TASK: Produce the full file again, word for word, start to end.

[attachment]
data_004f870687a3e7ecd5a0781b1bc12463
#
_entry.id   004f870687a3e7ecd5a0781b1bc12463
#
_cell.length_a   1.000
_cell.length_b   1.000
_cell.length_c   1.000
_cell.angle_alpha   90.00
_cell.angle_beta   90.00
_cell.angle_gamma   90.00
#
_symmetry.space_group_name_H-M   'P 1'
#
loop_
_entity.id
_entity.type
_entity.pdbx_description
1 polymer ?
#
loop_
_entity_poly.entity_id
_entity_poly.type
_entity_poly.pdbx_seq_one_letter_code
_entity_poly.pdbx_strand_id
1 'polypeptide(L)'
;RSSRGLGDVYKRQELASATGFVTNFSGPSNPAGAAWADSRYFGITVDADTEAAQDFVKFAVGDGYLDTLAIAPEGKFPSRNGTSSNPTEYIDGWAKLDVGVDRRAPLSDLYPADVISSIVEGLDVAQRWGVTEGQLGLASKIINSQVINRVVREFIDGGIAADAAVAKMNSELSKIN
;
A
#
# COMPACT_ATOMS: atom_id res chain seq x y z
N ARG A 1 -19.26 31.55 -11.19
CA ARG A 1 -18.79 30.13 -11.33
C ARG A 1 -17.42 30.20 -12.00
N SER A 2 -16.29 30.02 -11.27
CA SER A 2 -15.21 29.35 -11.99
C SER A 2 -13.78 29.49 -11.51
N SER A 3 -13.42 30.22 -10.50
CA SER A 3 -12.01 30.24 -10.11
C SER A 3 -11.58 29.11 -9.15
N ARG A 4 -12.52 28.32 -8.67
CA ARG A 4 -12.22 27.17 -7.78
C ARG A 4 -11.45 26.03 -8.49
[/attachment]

data_004f870687a3e7ecd5a0781b1bc12463
#
_entry.id   004f870687a3e7ecd5a0781b1bc12463
#
_cell.length_a   1.000
_cell.length_b   1.000
_cell.length_c   1.000
_cell.angle_alpha   90.00
_cell.angle_beta   90.00
_cell.angle_gamma   90.00
#
_symmetry.space_group_name_H-M   'P 1'
#
loop_
_entity.id
_entity.type
_entity.pdbx_description
1 polymer ?
#
loop_
_entity_poly.entity_id
_entity_poly.type
_entity_poly.pdbx_seq_one_letter_code
_entity_poly.pdbx_strand_id
1 'polypeptide(L)'
;RSSRGLGDVYKRQELASATGFVTNFSGPSNPAGAAWADSRYFGITVDADTEAAQDFVKFAVGDGYLDTLAIAPEGKFPSRNGTSSNPTEYIDGWAKLDVGVDRRAPLSDLYPADVISSIVEGLDVAQRWGVTEGQLGLASKIINSQVINRVVREFIDGGIAADAAVAKMNSELSKIN
;
A
#
# COMPACT_ATOMS: atom_id res chain seq x y z
N ARG A 1 -19.26 31.55 -11.19
CA ARG A 1 -18.79 30.13 -11.33
C ARG A 1 -17.42 30.20 -12.00
N SER A 2 -16.29 30.02 -11.27
CA SER A 2 -15.21 29.35 -11.99
C SER A 2 -13.78 29.49 -11.51
N SER A 3 -13.42 30.22 -10.50
CA SER A 3 -12.01 30.24 -10.11
C SER A 3 -11.58 29.11 -9.15
N ARG A 4 -12.52 28.32 -8.67
CA ARG A 4 -12.22 27.17 -7.78
C ARG A 4 -11.45 26.03 -8.49